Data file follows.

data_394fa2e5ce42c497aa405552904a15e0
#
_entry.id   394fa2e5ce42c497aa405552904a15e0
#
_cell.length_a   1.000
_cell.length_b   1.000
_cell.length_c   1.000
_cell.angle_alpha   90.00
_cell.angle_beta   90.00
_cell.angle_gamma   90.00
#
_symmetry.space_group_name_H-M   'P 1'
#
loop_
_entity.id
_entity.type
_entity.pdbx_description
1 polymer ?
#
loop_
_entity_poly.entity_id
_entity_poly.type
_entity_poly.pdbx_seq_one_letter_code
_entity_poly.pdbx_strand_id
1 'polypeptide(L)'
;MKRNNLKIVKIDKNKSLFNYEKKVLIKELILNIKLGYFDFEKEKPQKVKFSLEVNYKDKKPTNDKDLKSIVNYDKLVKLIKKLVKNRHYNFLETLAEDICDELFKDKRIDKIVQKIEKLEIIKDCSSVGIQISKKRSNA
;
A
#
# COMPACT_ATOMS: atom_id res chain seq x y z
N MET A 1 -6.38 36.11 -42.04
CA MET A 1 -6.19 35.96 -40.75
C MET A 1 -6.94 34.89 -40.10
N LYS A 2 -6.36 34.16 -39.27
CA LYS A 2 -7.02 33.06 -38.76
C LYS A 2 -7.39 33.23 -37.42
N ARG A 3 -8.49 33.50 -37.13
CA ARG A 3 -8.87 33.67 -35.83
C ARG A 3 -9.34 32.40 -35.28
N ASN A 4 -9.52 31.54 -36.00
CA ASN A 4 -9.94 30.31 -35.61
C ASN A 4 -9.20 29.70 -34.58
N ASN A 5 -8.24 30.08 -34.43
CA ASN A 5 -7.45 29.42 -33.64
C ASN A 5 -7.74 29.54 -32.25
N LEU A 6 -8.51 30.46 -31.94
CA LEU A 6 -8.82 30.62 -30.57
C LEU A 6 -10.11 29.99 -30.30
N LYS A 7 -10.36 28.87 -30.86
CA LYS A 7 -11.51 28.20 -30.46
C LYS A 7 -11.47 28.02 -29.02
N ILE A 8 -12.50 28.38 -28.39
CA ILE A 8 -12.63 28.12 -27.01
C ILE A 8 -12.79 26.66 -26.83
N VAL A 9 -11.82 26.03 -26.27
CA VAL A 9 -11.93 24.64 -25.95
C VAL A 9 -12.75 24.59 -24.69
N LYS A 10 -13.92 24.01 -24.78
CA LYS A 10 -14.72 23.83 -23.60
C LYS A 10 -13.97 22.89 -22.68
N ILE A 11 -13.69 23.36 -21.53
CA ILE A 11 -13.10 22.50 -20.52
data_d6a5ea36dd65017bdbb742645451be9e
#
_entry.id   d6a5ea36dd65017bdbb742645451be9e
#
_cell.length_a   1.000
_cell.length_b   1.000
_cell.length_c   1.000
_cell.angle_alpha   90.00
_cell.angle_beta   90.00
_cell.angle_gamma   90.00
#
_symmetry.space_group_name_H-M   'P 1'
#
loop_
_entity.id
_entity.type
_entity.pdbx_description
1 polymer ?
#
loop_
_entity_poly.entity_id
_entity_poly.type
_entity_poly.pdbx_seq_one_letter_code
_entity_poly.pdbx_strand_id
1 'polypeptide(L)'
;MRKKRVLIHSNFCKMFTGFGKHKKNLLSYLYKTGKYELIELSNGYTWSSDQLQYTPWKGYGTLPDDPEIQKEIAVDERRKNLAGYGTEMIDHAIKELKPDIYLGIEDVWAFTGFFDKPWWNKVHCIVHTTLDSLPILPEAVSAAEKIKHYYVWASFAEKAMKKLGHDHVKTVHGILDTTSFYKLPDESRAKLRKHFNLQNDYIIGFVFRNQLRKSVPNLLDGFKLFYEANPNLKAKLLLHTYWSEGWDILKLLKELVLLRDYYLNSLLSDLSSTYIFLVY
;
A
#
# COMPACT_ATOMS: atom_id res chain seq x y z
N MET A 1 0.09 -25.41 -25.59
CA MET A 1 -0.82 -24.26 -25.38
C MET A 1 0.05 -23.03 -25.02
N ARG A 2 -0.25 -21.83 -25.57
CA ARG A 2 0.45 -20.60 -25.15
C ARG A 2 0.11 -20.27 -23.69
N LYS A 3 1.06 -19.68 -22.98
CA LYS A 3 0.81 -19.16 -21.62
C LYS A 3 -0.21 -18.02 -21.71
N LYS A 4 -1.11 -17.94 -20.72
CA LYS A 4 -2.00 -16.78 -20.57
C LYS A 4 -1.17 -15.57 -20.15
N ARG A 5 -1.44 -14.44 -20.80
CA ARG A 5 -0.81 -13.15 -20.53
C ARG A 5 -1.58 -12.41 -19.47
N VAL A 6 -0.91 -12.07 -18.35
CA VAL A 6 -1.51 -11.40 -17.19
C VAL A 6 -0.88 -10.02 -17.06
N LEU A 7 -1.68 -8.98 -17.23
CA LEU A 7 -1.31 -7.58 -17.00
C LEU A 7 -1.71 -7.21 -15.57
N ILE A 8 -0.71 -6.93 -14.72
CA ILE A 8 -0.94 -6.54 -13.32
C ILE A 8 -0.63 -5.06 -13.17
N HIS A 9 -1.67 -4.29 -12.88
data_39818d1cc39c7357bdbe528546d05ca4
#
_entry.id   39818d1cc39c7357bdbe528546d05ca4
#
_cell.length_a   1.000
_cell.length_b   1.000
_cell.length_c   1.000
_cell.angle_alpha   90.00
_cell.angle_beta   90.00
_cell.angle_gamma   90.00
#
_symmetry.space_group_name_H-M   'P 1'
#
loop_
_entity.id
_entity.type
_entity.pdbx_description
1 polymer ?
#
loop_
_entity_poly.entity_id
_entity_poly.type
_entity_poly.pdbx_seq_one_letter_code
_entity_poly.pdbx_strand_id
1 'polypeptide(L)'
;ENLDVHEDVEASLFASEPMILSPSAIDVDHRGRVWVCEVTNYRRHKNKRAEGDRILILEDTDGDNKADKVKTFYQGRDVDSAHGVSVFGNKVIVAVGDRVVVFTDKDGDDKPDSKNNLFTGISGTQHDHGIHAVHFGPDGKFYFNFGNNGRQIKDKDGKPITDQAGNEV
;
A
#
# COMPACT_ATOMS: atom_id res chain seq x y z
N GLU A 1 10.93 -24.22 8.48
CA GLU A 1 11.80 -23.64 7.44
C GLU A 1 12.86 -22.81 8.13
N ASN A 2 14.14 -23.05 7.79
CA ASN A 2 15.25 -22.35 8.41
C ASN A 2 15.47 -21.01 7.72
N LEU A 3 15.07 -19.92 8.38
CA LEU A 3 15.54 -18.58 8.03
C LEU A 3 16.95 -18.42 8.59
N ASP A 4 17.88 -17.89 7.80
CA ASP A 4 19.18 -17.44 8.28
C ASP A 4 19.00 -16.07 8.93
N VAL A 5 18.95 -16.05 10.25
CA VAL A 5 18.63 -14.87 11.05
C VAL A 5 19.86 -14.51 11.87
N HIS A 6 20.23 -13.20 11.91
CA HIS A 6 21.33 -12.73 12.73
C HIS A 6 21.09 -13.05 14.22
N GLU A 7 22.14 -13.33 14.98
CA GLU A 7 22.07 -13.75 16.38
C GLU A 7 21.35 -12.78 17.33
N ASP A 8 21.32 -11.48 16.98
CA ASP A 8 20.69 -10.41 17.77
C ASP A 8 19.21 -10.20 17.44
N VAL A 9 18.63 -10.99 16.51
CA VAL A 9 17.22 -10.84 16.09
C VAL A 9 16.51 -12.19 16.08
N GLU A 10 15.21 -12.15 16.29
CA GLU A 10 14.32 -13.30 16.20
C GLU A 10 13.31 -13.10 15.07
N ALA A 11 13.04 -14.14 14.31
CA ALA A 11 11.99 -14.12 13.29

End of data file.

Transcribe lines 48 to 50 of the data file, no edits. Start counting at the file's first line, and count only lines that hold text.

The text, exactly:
C LEU A 6 -10.11 29.99 -30.30
N LYS A 7 -10.36 28.87 -30.86
CA LYS A 7 -11.51 28.20 -30.46